According to Dr. Fred Rabinowitz, psychology department chair at the University of Redlands and the author of “Deepening Group Psychotherapy With Men: Stories and Insights for the Journey,” this is an issue with roots in men’s childhood and adolescence.

“A lot of boys and men are lonely because they’re ashamed of what they think and feel. Their peer group has basically said to them, ‘We don’t want to hear it,’ or ‘you’re a downer, you’re a bummer. Why don’t you just get it together?’ And so guys have gone silent. That silence creates more self-doubt, more angst.”
Dr. Fred Rabinowitz

More men than ever before have no close friends at all, according to survey data. In the 1990s, more than half of men said they had a group of close friends, but in the decades since, this number has diminished to around 15%. This is just one of many facets of a growing loneliness crisis.

Loneliness isn’t just a men’s issue, either. Across the board, regardless of gender, chronic loneliness can have detrimental effects, including:

  • Increased risk of heart disease
  • High blood pressure
  • Increased risk of stroke
  • Weakened immune system
  • Inflammation
  • Higher likelihood of developing diabetes
  • Issues with cognitive function
  • Higher likelihood of developing Alzheimer’s
  • Depression and anxiety
  • Poor sleep
  • Memory issues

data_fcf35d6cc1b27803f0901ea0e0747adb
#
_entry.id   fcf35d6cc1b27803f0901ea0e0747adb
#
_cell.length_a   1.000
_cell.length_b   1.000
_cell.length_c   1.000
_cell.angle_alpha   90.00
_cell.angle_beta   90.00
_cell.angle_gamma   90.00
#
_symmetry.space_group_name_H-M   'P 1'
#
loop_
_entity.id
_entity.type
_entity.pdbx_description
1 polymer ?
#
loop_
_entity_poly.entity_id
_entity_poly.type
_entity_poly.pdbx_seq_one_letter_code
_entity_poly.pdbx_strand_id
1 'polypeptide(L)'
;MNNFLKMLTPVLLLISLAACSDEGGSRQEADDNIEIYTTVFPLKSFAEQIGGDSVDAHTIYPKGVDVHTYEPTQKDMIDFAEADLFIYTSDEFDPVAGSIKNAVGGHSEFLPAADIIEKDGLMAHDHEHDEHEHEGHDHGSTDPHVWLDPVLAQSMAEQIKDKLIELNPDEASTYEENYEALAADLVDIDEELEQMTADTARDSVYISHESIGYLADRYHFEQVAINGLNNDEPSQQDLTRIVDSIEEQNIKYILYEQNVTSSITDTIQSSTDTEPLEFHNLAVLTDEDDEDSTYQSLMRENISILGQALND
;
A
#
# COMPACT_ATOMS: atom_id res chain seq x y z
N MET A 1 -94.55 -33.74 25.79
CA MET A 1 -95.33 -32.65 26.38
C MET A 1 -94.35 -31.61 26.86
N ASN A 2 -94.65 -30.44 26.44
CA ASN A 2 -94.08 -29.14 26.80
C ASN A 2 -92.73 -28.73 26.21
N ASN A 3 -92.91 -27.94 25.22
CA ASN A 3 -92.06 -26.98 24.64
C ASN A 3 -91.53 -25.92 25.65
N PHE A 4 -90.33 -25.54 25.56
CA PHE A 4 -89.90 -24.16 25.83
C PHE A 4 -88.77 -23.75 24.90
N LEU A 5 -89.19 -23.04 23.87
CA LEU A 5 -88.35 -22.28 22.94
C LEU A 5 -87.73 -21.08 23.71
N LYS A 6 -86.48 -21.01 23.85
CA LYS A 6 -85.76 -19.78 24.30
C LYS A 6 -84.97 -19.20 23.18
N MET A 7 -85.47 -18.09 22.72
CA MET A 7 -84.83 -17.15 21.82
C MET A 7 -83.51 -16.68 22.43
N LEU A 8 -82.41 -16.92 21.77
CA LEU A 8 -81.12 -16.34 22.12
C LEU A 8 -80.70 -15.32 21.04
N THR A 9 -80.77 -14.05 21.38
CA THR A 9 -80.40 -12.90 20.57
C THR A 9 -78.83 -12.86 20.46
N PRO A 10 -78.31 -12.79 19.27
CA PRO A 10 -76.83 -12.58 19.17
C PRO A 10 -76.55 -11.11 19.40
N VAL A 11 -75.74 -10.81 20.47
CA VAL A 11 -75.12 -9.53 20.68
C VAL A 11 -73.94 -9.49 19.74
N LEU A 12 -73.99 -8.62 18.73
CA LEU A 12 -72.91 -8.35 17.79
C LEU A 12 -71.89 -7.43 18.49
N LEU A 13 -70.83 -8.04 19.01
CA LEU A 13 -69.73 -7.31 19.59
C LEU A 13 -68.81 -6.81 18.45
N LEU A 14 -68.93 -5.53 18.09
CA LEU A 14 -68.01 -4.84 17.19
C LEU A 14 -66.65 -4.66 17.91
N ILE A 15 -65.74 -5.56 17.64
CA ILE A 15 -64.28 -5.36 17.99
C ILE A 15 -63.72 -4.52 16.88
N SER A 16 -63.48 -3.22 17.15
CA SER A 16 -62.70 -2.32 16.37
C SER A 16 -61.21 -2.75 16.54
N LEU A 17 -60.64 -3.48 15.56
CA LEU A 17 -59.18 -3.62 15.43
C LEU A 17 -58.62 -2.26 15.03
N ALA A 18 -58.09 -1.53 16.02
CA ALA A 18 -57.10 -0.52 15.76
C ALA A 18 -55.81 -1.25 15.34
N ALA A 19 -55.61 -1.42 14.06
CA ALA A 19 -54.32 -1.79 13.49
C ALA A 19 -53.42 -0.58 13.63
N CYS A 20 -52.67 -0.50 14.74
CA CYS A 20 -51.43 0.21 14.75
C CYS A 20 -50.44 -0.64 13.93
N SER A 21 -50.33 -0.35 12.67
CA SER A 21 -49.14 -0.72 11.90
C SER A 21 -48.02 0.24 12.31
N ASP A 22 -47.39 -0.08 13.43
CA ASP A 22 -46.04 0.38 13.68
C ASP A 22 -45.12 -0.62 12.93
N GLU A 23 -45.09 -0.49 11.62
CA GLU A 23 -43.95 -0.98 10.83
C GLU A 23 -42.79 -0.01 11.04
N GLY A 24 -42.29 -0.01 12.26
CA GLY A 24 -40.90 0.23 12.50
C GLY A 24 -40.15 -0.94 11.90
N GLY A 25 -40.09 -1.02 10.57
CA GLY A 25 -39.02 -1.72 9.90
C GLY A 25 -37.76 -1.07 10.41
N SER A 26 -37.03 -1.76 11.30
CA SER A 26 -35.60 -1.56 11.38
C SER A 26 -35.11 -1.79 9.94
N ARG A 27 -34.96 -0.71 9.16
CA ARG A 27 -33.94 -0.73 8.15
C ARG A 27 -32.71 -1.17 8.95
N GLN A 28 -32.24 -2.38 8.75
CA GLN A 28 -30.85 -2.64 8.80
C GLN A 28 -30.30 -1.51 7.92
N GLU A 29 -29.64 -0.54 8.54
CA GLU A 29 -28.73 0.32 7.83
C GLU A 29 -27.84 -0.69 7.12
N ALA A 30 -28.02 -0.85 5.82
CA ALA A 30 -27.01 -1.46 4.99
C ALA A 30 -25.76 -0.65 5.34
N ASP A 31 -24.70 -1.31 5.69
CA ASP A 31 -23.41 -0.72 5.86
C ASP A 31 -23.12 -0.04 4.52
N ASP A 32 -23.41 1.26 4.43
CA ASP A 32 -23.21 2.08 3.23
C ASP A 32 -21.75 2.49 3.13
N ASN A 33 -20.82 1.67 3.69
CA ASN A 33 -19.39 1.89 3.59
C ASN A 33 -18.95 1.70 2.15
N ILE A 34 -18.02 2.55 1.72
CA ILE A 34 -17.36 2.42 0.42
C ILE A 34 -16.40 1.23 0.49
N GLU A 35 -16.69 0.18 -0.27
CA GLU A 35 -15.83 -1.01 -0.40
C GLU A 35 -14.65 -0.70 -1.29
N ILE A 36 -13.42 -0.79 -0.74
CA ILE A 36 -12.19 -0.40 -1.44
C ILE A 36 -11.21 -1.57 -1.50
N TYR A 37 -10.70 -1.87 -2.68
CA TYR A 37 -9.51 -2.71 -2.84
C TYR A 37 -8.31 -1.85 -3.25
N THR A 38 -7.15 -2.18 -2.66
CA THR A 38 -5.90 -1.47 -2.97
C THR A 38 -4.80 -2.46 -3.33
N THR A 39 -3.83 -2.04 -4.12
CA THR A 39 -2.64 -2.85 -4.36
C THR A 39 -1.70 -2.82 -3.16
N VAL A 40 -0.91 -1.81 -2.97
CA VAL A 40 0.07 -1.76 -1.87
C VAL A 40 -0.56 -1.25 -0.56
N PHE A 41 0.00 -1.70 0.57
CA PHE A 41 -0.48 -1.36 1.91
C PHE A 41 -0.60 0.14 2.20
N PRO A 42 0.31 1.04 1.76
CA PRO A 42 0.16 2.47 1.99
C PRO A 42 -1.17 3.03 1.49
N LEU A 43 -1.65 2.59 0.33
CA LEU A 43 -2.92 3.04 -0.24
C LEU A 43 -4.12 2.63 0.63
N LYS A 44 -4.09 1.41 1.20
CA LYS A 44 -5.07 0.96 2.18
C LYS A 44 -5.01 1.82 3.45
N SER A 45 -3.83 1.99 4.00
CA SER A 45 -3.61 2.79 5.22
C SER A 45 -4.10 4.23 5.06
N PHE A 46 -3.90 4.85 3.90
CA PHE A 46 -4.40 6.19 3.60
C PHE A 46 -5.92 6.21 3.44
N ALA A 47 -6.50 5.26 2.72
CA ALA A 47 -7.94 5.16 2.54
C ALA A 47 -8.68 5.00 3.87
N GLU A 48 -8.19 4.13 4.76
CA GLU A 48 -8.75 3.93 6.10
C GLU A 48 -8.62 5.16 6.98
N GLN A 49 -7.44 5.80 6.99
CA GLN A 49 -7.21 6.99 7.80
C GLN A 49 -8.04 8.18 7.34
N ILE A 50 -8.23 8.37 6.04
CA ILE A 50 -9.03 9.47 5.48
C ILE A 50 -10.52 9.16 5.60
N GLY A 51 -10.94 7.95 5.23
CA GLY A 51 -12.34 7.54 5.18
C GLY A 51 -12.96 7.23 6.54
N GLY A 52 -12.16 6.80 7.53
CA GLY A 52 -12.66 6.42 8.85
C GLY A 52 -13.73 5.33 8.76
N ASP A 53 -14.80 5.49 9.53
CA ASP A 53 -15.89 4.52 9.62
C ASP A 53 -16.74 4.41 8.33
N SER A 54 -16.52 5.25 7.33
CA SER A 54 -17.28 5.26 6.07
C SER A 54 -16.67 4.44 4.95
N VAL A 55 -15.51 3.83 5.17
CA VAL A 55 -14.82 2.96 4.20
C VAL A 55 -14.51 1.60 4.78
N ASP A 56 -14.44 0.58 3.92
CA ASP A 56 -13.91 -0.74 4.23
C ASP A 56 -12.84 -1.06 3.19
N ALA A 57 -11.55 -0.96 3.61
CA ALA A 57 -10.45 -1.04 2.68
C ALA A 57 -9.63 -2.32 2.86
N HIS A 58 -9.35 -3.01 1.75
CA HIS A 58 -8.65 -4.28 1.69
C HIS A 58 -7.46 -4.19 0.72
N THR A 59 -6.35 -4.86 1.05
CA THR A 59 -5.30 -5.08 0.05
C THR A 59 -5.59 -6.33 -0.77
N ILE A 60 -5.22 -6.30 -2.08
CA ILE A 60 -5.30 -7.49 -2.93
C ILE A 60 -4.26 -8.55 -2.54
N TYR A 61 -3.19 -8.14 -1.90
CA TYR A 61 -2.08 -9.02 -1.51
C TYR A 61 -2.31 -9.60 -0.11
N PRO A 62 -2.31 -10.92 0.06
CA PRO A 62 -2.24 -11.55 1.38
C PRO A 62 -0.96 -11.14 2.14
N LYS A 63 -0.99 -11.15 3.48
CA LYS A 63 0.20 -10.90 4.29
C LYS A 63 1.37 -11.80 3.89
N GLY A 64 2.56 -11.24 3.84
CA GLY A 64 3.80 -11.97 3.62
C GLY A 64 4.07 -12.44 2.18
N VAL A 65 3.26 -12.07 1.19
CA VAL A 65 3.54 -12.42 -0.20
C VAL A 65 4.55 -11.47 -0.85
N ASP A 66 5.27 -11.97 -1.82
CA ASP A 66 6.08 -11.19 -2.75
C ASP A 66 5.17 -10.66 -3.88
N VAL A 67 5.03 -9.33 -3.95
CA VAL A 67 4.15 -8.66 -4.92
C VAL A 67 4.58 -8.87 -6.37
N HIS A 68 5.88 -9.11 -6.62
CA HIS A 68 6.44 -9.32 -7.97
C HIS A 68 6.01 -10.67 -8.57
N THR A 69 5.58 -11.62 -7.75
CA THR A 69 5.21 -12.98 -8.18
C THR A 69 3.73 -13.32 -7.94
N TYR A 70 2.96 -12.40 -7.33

Fighting Off Loneliness

Especially as we age, it’s important to make efforts to stay socially engaged. This is even more true for those who are single and may lack the built-in social support that living with a romantic partner provides. Friends and family can be an invaluable resource for companionship, understanding, and a sense of belonging.

Nurturing these relationships and actively participating in social activities can help fight off feelings of loneliness and isolation. Look around your local area for events that you can enjoy with your loved ones, and keep an eye out for opportunities to make new connections.

Final Thoughts

In a world that seems to favor couples, being single can hit hard. The financial strain, feeling excluded, and health worries can pile on. Still, singles find ways to manage, whether it’s sharing rent with roommates, enjoying their own company, or leaning on friends and family.

Remember that finding a compatible relationship is not just about finding someone to share expenses with. Wait to get serious until you find a partner who is a source of companionship, understanding, and support. When you find that special someone, the costs of being single will feel justified.